I was never a squatter, but I did live in the neighborhood at the time, and witnessed some of the squatters’ actions, such as the retaking of two buildings on Ea. 13th on the 4th of July (Independence Day!) following the big 5/30/95 eviction. So that helped a great deal in terms of authenticity. I also relied on articles and list-serv posts from that time that I was able to dig up online, as well as a few excellent books: Glass House by Margaret Morton, Resistance: A Radical Social and Political History of the Lower East Side, edited by Clayton Patterson, and War in the Neighborhood by Seth Tobocman. I also just made a whole lot up. Fiction, you know.
5. At your Portland launch, you said, “You can only accomplish two or three things in a novel without completely bogging it down.” Please elaborate. And I’m curious about whether you knew what you wanted to accomplish with your novel when starting out, or if those things emerged organically during the writing process.
When you sit down to write your first novel, there’s the impulse to say EVERYTHING you’ve ever wanted to say, to tackle the entire universe, to make a big, grand thing. (Or, at least, this was my experience. And not with this novel. Though it’s my debut, Revolution is the second novel I wrote.) You’ve probably been writing a lot of short stories, and you get going with your novel and it just feels like there’s SO MUCH SPACE. You have tens of thousands of words. A hundred thousand words or more! You’re alternately giddy with power and daunted by it. But when you really get into it, you find it’s not all that much space at all. If you try to say everything you’ve ever wanted to say, it’s going to feel noisy and cluttered and hard to follow and your reader—if they’re kind enough to stick with you—isn’t likely to hear what’s really important through all that extra baggage. You’ve got to let a few parts stand in for the whole. You’ve got to make some choices. For example, in one review of Revolution, the reviewer asked why none of my characters ever went to a punk show, because that had been a large part of the reviewer’s experience of that time and place. The answer is that I had to make choices. I couldn’t recreate every possible aspect of the life of a LES squatter from the mid-nineties and still build a strong, clear narrative. Proust could have done it. The rest of us probably can’t pull such a thing off with quite the same result.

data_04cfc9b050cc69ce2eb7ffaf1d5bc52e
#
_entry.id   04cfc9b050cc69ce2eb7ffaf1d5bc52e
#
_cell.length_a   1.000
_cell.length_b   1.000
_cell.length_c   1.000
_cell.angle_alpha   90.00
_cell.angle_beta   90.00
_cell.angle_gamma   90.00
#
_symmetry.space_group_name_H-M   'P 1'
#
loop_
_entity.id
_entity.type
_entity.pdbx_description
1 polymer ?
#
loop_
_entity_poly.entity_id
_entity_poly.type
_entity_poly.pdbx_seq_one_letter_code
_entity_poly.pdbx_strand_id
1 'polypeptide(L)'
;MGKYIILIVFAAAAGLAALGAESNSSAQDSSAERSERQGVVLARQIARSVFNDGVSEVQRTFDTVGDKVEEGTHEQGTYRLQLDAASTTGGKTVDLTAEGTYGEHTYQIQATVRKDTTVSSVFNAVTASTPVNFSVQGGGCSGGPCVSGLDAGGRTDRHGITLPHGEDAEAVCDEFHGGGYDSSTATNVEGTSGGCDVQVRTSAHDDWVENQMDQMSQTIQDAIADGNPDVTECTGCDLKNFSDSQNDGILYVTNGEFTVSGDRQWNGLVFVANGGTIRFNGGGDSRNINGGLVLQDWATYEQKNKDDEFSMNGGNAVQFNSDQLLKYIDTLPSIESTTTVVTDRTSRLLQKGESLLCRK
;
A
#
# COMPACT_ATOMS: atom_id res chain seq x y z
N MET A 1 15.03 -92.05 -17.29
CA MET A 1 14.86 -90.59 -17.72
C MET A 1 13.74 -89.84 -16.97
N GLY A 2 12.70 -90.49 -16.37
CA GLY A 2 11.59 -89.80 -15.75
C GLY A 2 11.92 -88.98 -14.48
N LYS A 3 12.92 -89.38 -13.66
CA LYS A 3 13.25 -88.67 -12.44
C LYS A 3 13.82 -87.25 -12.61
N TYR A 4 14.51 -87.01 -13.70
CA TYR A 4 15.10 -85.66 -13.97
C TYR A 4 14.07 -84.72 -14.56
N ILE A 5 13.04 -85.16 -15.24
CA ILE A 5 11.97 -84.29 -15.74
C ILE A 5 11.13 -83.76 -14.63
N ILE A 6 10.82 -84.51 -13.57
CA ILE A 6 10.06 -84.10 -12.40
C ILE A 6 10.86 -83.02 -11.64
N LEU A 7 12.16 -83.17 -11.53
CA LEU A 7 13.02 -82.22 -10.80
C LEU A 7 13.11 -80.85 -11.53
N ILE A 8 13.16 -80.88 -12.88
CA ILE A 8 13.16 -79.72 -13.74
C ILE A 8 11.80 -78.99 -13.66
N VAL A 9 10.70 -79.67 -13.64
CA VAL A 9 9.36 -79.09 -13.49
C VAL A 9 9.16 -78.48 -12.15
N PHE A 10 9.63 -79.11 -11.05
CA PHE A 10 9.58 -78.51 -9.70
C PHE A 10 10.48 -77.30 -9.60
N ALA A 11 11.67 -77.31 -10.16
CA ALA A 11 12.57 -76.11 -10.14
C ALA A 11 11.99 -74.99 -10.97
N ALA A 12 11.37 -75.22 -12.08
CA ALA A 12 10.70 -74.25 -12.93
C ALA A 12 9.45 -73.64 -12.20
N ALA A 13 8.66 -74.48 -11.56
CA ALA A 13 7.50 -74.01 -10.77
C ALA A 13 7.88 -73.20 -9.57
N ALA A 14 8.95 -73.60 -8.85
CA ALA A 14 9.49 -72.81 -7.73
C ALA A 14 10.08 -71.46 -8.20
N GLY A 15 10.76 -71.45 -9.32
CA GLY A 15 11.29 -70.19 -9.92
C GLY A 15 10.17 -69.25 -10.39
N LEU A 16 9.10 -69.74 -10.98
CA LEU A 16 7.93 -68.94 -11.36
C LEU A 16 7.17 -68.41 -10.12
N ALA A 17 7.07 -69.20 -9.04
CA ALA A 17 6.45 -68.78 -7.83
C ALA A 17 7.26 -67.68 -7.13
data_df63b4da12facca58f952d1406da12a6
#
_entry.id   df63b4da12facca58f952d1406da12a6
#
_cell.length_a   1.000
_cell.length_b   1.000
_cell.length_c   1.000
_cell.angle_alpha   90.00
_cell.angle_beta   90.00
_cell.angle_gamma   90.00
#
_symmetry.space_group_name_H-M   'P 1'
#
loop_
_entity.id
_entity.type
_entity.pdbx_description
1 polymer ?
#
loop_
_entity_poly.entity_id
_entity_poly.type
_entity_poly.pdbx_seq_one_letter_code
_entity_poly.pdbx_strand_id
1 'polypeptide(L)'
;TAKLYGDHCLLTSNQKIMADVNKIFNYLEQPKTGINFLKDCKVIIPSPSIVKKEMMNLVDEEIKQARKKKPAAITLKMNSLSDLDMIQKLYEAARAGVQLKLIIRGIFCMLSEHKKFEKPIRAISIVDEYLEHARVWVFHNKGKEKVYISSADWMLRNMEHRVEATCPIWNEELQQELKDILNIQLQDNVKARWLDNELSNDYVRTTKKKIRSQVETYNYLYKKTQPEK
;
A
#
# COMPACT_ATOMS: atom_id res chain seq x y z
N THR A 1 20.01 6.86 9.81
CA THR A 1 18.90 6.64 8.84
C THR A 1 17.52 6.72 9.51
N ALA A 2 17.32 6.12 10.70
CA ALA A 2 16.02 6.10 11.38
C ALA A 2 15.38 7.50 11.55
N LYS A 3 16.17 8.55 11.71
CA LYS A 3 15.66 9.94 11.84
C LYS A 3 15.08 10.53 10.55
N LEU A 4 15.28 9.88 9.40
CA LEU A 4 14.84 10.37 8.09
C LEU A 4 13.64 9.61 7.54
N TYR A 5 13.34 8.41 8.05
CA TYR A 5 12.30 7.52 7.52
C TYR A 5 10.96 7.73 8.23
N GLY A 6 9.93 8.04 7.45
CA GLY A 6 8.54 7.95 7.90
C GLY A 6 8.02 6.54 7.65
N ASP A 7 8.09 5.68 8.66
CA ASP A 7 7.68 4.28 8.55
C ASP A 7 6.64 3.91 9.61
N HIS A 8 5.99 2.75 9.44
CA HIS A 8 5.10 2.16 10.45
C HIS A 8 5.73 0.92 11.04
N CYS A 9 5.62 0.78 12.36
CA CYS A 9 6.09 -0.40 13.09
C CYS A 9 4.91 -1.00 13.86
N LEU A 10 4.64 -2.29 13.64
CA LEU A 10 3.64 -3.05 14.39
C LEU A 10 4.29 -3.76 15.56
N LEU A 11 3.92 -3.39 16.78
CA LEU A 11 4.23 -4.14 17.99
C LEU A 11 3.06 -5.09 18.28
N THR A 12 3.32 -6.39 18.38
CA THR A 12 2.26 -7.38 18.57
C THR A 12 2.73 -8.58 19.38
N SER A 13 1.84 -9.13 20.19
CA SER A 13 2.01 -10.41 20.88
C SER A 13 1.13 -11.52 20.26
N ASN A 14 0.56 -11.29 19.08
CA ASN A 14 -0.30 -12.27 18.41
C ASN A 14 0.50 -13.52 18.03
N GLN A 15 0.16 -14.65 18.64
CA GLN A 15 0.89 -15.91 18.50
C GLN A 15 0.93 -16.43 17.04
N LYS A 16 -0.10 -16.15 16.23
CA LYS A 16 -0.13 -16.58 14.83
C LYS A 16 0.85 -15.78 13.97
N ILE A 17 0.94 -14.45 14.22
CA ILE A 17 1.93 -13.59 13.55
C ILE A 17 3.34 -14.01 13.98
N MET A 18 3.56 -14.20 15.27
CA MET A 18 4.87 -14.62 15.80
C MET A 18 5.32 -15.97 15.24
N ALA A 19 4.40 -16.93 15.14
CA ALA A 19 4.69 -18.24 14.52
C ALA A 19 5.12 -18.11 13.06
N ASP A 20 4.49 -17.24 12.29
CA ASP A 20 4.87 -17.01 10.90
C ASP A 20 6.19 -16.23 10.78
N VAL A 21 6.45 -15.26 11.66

As far as Revolution goes, I had a vague sense of what I wanted to do when I began. I write to answer questions for myself, to understand what I think. When I began it, the big question was “What the hell happened to New York?” So there was the goal of discovering the answer to that. And along the way I wanted to tell the story of my old neighborhood at a very particular time. An epic tale of New York and some of its people. But in terms of themes, and the interpersonal stories it explores, that all emerged as I wrote.
6. Tell us about your “Writer, With Kids” series. What gave you the idea, who have been some of your participants, and how have readers reacted?
I run a series on my blog called Writer, with Kids. It features a different author each week talking about finding (or failing to find) the artist/parent balance. Some posts are interviews and others are essays; each participant gets to choose which they’d prefer to do. The idea came about at a time when I was really struggling to find that balance for myself. It was something I talked about a lot with my friends who were also working artists and parents and I thought it was a useful conversation to take public, that others might find it helpful. I receive wonderful feedback all the time about it. It’s truly helped people—myself included—which is exciting. Participants have included Jane Smiley, Geraldine Brooks, Wendy Chin-Tanner, Peter Rock, Yannick Murphy, and John Roderick. I make a point to feature writers at various stages in their careers and various points in their parenting lives. I also host Writer, with Fetus posts for participants who are expecting their first child. They then write a follow-up post six months or more after the baby’s been born, so we get a nice before-and-after perspective: expectations vs reality.
7. What are you working on now?
I’m working on my next novel. It’s set in contemporary Portland. It’s about online vs real life identity and sexual obsession.
Thanks so much, Cari!